After a rather simple installation, aside from the dreaded snap ring removal, we were up and running on our coil sprung 36 in under an hour. The spring Push sent us ended up working out perfectly after minimal tuning with the damper adjustments. When ordering our kit, Push asked for our rider weight, riding style and terrain to select the right spring.
We immediately noticed a change in the fork’s suppleness and off the top sensitivity. Compliance in chatter and small bump was not just good, it was insane. We’ve been on plenty of good forks this year, but you just cant argue with a well set up coil. On marbly, loose trails, it felt as if I’d activated some sort of cheat code. It’s amazing what a little extra front grip will do for your cornering confidence, and suddenly I felt like Danny Hart on that infamous muddy World Cup run. The ground tracing capabilities of this kit can’t be understated.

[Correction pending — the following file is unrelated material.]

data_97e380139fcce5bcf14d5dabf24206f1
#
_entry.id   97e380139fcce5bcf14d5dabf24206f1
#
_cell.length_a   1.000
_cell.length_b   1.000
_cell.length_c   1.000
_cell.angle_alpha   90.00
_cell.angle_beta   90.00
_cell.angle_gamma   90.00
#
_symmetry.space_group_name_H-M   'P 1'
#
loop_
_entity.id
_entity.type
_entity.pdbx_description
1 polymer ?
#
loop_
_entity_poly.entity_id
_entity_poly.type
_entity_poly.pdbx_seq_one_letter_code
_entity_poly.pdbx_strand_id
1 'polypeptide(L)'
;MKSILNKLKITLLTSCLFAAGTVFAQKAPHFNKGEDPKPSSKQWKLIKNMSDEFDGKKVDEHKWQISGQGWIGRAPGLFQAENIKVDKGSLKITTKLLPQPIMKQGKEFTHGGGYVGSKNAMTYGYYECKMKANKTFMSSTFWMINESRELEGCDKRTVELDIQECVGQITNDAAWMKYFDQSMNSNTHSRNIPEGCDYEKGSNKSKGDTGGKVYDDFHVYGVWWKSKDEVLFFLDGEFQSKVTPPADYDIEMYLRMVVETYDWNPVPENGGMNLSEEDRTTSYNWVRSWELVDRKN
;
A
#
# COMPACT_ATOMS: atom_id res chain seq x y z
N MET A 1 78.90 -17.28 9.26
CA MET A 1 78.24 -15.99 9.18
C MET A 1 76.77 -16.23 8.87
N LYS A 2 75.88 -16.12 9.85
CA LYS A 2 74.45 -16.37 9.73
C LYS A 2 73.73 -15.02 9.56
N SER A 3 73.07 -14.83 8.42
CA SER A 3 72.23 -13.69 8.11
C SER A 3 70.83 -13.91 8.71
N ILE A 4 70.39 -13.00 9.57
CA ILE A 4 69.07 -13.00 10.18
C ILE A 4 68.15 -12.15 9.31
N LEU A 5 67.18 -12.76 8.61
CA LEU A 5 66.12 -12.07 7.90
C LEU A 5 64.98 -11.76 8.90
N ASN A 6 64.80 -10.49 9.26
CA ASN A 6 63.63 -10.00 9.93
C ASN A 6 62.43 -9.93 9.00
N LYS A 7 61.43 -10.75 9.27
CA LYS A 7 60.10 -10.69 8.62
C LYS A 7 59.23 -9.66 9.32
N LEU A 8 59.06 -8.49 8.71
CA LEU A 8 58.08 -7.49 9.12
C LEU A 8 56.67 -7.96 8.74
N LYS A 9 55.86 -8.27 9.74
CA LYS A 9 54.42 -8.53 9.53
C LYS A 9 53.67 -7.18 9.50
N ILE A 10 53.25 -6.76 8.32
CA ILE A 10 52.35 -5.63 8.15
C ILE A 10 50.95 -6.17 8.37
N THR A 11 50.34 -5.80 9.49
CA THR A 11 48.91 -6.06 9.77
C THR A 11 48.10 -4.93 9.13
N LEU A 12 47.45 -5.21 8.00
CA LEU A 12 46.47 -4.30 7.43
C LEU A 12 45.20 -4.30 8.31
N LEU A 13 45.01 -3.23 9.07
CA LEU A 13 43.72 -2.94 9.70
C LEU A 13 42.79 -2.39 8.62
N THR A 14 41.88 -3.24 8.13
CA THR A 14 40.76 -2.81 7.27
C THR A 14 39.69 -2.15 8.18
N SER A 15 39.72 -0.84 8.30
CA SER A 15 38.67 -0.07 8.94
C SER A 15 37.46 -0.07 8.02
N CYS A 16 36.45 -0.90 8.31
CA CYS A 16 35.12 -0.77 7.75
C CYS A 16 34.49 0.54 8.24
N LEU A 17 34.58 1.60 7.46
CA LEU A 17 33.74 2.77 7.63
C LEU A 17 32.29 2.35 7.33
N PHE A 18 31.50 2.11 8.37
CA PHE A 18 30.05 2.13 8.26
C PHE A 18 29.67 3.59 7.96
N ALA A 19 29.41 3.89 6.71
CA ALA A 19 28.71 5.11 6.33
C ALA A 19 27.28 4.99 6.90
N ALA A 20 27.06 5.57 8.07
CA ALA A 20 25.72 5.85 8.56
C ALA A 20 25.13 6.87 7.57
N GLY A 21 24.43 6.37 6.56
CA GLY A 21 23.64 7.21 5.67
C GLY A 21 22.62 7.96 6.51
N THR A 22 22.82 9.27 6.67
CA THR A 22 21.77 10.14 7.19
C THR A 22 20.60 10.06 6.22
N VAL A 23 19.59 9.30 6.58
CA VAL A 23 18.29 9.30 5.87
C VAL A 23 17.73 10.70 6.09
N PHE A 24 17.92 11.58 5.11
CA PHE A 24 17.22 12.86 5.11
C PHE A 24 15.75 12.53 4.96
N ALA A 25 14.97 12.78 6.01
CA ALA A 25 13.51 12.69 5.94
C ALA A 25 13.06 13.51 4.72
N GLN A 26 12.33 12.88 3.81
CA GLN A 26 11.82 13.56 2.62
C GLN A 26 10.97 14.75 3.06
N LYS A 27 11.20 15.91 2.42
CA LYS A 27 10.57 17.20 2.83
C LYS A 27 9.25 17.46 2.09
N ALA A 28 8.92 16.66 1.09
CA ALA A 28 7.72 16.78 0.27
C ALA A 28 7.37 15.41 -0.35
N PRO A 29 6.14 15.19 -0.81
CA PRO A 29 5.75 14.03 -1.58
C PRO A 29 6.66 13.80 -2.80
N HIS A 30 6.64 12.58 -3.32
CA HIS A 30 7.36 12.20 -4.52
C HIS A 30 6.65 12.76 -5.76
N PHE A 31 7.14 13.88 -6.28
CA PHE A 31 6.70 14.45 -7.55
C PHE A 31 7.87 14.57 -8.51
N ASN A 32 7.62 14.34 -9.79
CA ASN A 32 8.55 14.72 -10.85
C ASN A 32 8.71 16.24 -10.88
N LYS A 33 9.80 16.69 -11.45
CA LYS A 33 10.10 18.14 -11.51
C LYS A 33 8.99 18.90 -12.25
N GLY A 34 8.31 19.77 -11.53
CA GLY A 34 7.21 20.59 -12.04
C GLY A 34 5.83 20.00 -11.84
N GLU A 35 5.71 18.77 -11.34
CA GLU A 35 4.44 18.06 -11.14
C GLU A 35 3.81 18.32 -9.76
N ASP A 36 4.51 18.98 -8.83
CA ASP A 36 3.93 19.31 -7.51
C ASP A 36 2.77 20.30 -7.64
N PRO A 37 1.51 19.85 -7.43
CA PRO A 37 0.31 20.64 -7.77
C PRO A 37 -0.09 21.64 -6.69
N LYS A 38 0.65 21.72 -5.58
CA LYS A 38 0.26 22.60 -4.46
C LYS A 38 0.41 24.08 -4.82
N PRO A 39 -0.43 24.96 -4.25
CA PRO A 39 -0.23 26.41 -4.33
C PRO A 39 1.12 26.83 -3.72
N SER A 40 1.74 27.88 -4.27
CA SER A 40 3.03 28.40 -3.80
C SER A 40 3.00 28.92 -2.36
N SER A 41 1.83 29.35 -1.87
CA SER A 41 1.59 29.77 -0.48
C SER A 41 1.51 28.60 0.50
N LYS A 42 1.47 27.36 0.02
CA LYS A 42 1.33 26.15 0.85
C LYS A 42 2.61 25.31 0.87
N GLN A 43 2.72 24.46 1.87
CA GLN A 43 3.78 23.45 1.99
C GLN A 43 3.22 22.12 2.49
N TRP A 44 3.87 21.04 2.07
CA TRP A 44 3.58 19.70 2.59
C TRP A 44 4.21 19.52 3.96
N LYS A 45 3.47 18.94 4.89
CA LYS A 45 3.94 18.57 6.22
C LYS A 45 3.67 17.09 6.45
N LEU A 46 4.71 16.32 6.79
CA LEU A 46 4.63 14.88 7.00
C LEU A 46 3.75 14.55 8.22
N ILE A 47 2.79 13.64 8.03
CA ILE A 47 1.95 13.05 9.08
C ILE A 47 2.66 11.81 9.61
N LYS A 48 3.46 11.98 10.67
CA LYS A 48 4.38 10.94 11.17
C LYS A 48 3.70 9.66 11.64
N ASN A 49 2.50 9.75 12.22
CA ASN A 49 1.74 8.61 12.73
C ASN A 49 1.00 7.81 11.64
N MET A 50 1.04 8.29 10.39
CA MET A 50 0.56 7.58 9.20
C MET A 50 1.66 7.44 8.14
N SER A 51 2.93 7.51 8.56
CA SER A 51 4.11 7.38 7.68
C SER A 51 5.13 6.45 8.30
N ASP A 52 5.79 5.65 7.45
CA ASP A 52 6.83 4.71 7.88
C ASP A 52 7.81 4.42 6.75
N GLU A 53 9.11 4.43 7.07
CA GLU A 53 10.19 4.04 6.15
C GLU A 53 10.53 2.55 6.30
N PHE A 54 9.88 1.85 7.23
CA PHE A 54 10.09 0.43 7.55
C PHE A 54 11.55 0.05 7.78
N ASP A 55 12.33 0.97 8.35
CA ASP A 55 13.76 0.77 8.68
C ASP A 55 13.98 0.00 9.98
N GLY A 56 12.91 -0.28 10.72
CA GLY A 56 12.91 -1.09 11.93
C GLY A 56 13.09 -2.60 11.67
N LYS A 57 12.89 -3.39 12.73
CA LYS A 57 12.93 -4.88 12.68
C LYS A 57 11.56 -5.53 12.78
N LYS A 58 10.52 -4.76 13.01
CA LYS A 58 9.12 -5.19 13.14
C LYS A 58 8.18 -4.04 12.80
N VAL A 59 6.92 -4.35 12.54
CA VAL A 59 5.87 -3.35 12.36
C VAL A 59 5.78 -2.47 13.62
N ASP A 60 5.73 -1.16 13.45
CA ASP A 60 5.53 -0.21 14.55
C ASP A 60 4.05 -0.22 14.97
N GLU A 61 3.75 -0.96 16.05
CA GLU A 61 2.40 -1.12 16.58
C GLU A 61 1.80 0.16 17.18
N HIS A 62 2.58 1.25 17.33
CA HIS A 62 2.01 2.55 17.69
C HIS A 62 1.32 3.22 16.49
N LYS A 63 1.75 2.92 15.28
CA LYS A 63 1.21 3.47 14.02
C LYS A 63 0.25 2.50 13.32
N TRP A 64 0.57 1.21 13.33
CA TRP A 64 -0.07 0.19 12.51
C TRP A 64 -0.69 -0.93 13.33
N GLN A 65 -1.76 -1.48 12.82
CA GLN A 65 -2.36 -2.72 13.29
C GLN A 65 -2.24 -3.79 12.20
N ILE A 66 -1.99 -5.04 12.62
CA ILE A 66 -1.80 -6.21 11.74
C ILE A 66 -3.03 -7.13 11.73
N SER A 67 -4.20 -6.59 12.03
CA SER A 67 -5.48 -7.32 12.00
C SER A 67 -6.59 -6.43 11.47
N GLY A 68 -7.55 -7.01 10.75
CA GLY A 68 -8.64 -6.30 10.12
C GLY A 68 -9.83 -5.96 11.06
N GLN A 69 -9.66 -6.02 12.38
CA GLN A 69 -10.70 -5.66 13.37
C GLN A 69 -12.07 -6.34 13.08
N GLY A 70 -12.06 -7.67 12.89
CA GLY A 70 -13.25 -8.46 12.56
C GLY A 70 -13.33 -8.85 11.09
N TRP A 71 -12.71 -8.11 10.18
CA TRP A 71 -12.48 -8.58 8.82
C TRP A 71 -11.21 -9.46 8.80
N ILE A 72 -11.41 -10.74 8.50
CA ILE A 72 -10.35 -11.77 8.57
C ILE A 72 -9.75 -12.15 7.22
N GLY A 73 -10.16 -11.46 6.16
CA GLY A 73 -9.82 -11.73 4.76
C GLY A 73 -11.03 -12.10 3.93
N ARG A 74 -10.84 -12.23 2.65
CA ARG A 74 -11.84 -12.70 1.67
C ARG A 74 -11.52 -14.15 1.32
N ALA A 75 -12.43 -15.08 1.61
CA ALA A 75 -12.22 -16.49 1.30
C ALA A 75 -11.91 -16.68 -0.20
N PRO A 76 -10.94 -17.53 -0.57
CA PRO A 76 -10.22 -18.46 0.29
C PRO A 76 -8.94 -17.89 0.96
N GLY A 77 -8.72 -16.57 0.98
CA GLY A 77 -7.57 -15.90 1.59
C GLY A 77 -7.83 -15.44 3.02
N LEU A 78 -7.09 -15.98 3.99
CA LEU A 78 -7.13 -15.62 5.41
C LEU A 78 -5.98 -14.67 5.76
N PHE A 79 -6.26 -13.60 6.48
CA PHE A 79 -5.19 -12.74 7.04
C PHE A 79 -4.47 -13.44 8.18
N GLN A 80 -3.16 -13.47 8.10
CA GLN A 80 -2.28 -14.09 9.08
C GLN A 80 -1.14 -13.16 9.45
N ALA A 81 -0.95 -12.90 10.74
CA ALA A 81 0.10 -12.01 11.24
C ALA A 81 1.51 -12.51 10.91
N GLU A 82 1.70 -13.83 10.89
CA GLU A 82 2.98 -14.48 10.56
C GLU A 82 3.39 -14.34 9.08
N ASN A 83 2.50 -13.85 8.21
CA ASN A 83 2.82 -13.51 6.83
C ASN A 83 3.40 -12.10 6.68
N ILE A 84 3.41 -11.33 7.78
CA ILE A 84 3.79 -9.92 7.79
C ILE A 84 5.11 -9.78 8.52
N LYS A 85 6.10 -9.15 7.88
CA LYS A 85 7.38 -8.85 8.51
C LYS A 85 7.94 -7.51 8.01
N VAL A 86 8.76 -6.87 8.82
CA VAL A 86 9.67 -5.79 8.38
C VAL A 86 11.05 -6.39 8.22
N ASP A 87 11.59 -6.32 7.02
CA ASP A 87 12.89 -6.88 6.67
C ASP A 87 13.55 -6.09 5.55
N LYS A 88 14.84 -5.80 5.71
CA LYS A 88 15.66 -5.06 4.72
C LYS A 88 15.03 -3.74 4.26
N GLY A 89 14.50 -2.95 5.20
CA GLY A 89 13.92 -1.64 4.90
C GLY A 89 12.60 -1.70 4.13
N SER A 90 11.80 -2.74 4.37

There’s always a trade off however. After this swap, the fork forgoes some if its tunability. I’ve gotten spoiled by the ability to add or take away air from the chamber depending on the gear I’m packing or the terrain I’m on. For example, I don’t normally ride with a pack on, but when we’re out shooting I’ll strap on a heavy bag with camera gear, adding 15 or 20 pounds to my rider weight. Normally I can compensate for that with a few extra PSI. With a coil sprung fork however, I’m stuck being under-sprung. The same was true for tech trails versus flow or jump trails. Normally I’ll add pressure on days when I’m hitting smooth park trails or going big, and take out pressure when I’m riding technical rocky terrain. With my now converted ACS3 36, I was stuck using the high and low speed compression adjustments to make those tweaks. It works, but being able to change spring rates with a couple PSI sure is handy. Of course you can always have a couple springs to change out, and the process is quick, but air is free– backup springs aren’t.